UIW Research Project with Global Reach

June 7, 2022

By Stephanie Denning

Dr. Carvalho and team make strides towards malaria medication improvement

Dr. Paulo Carvalho in the lab "Malaria is, to many people today, what cholera was at the time the three founding Sisters came to San Antonio: a devastating disease," shared Dr. Paulo Carvalho, UIW associate professor of Pharmaceutical Sciences.

Malaria, a parasitic mosquito-borne disease, is a major concern worldwide. It can kill a person within 24 hours of symptom onset. Globally, there were an estimated 241 million malaria cases in 2020 across 85 malaria endemic countries. And these numbers reflect an increase of over 15 million cases in a one-year period. In 2020, it caused an estimated 627,000 deaths.

Carvalho is researching ways to combat this disease, and he has been awarded two National Institutes of Health (NIH) Grants to use for this purpose. The first grant which is for $96,600 per year over four years, allowed Carvalho to hire a technician to help with researching ways to treat the infection.

"This grant proposes the use of a fungus to modify the antimalarial artemisinin and use this modified product as starting material for new artemisinin derivatives, testing it against the organism that causes malaria and to see if it can block the infection," stated Carvalho.

After bringing in Dr. Matthew Valdez as his technician, Carvalho received a second grant that supplemented the hiring of a post-doctoral fellow belonging to an underserved group. Carvalho promoted Valdez to post-doctoral fellow and hired Charles Moreno as a technician, growing his team to aid in the search for answers.

These two grants do not fund student stipends, however, so Carvalho also applied for funds fromDr. Paulo Carvalho working in the lab foundations that have now allowed him to hire students for summer research. These funds, allied to UIW intramural grants, have brought several qualified undergraduate, master's and pharmacy students to work in the lab.

Adds Carvalho, "Last, but not least, many students have also worked on this project as volunteers, for the enriching experience research can provide."

Carvalho's philosophy of teaching is based on his being, as he defines himself, "a curious person." His relationship with students in the classroom and in the laboratory is geared towards sharing and awakening that same curiosity. Thus allowing students to continue learning by being curious as to how to better themselves and the lives they touch.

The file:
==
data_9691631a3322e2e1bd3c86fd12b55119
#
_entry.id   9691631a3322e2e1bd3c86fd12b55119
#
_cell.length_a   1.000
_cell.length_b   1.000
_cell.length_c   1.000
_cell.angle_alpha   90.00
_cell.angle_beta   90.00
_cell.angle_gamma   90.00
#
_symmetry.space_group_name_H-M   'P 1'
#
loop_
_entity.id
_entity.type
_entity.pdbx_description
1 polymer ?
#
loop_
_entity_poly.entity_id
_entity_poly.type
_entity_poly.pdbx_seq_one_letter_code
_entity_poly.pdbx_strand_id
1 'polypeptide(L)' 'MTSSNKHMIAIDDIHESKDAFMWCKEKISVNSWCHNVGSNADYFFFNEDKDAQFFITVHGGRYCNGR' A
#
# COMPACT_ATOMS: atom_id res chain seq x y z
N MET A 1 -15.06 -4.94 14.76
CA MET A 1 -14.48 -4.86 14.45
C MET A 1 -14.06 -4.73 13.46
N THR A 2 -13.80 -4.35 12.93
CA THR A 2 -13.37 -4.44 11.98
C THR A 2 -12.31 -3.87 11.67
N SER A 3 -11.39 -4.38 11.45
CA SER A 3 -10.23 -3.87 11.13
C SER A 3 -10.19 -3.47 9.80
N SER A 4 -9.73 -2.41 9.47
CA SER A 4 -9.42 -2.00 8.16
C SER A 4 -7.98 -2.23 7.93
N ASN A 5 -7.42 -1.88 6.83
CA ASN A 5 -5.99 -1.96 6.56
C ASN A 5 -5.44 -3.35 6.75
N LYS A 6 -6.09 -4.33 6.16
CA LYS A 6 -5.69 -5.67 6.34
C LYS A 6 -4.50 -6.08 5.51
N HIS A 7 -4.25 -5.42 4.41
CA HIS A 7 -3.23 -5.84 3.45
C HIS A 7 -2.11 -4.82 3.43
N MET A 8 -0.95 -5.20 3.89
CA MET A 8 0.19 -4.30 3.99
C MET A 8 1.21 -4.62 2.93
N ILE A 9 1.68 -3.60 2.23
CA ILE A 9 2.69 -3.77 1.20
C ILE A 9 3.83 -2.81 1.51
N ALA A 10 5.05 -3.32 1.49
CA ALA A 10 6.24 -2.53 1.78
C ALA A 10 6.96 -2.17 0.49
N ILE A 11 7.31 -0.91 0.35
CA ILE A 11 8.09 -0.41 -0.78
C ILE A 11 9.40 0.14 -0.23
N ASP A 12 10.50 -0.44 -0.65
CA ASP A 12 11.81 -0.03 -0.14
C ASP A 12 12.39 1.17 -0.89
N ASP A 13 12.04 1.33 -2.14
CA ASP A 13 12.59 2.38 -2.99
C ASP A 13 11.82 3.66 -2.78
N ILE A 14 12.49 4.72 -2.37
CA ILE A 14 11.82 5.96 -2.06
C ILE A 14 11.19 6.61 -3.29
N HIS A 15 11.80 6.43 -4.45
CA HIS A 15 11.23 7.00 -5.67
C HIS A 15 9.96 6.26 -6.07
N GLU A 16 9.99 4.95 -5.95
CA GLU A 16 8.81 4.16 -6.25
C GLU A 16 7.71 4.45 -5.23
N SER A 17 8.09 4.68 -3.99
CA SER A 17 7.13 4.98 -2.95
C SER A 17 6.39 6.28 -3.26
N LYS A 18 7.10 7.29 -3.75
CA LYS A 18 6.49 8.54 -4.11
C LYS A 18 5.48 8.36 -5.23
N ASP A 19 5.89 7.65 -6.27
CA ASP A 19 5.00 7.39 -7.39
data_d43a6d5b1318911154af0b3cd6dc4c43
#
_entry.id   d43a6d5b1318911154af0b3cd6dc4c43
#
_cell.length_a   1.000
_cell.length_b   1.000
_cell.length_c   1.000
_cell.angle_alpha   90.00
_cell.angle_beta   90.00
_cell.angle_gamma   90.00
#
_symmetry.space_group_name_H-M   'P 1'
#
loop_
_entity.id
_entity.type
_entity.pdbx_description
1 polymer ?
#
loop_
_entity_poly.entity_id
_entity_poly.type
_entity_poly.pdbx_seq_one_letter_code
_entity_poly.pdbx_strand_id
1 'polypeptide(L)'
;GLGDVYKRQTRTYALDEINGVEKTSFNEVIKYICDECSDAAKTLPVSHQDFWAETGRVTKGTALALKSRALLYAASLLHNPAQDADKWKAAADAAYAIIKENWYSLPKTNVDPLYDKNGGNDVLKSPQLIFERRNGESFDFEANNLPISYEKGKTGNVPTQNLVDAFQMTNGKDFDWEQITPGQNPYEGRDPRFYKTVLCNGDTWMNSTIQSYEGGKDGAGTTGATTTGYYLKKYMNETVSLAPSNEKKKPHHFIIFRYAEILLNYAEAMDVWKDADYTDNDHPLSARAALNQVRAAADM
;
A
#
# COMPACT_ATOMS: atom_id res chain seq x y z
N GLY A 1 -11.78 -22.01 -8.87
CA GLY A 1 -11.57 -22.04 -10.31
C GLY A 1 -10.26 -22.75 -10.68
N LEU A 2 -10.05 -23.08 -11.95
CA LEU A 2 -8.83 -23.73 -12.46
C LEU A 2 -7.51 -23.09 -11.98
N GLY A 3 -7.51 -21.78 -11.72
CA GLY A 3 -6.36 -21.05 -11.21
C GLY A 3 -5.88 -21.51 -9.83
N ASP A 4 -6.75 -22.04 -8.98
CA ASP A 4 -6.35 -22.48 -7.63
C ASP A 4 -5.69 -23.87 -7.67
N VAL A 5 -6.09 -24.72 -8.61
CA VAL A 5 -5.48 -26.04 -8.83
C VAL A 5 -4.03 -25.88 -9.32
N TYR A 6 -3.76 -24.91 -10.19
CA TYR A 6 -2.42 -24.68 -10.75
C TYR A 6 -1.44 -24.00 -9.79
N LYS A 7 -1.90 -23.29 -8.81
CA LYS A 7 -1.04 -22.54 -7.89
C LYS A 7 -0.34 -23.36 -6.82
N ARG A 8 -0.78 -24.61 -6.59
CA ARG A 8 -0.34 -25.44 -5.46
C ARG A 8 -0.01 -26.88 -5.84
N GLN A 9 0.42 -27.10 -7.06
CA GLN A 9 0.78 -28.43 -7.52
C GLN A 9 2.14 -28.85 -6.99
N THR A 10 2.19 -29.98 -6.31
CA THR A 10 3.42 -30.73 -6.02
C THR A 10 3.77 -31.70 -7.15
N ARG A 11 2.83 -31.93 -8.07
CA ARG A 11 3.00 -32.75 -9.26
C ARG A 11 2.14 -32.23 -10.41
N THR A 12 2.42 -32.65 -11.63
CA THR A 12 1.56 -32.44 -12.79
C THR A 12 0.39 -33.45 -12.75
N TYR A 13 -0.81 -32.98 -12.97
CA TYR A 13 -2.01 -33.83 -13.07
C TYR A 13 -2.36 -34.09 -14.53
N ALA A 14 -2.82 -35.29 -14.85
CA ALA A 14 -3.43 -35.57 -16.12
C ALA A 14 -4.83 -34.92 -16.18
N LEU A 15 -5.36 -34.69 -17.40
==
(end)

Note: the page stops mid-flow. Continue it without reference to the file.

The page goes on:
Some of the science is proving to be successful.

"We sent an initial set of compounds for testing to the University of California, Riverside, and the results were very good," stated Carvalho. "We are currently trying to patent these compounds and afterwards we can publish our results. Meanwhile, we are preparing more derivatives for probing the mechanism of action of artemisinin. The end goal of this research is to find a compound that may help end the suffering caused by malaria." According to Carvalho it is estimated that only one in each 5,000 compounds studied in labs across the world end up approved as medicines.

"This is a long shot," admitted Carvalho. "However, should one of these compounds be a lucky one, we would like to see it alleviate the suffering caused by malaria, especially in poor countries."

Much like the Sisters of Charity of the Incarnate Word, Carvalho continues to address one of the most pressing global issues of our time. He and his team continue to work diligently, through science, to find new therapies for those suffering from malaria around the world.

"Some organisms have already shown signs of resistance, so we hope to tweak this drug in a way that keeps resistance at bay for a little longer," said Carvalho resolutely. "If our research has the potential to advance health and quality of life for the people affected by this disease, it is our duty to pursue it and give it our best."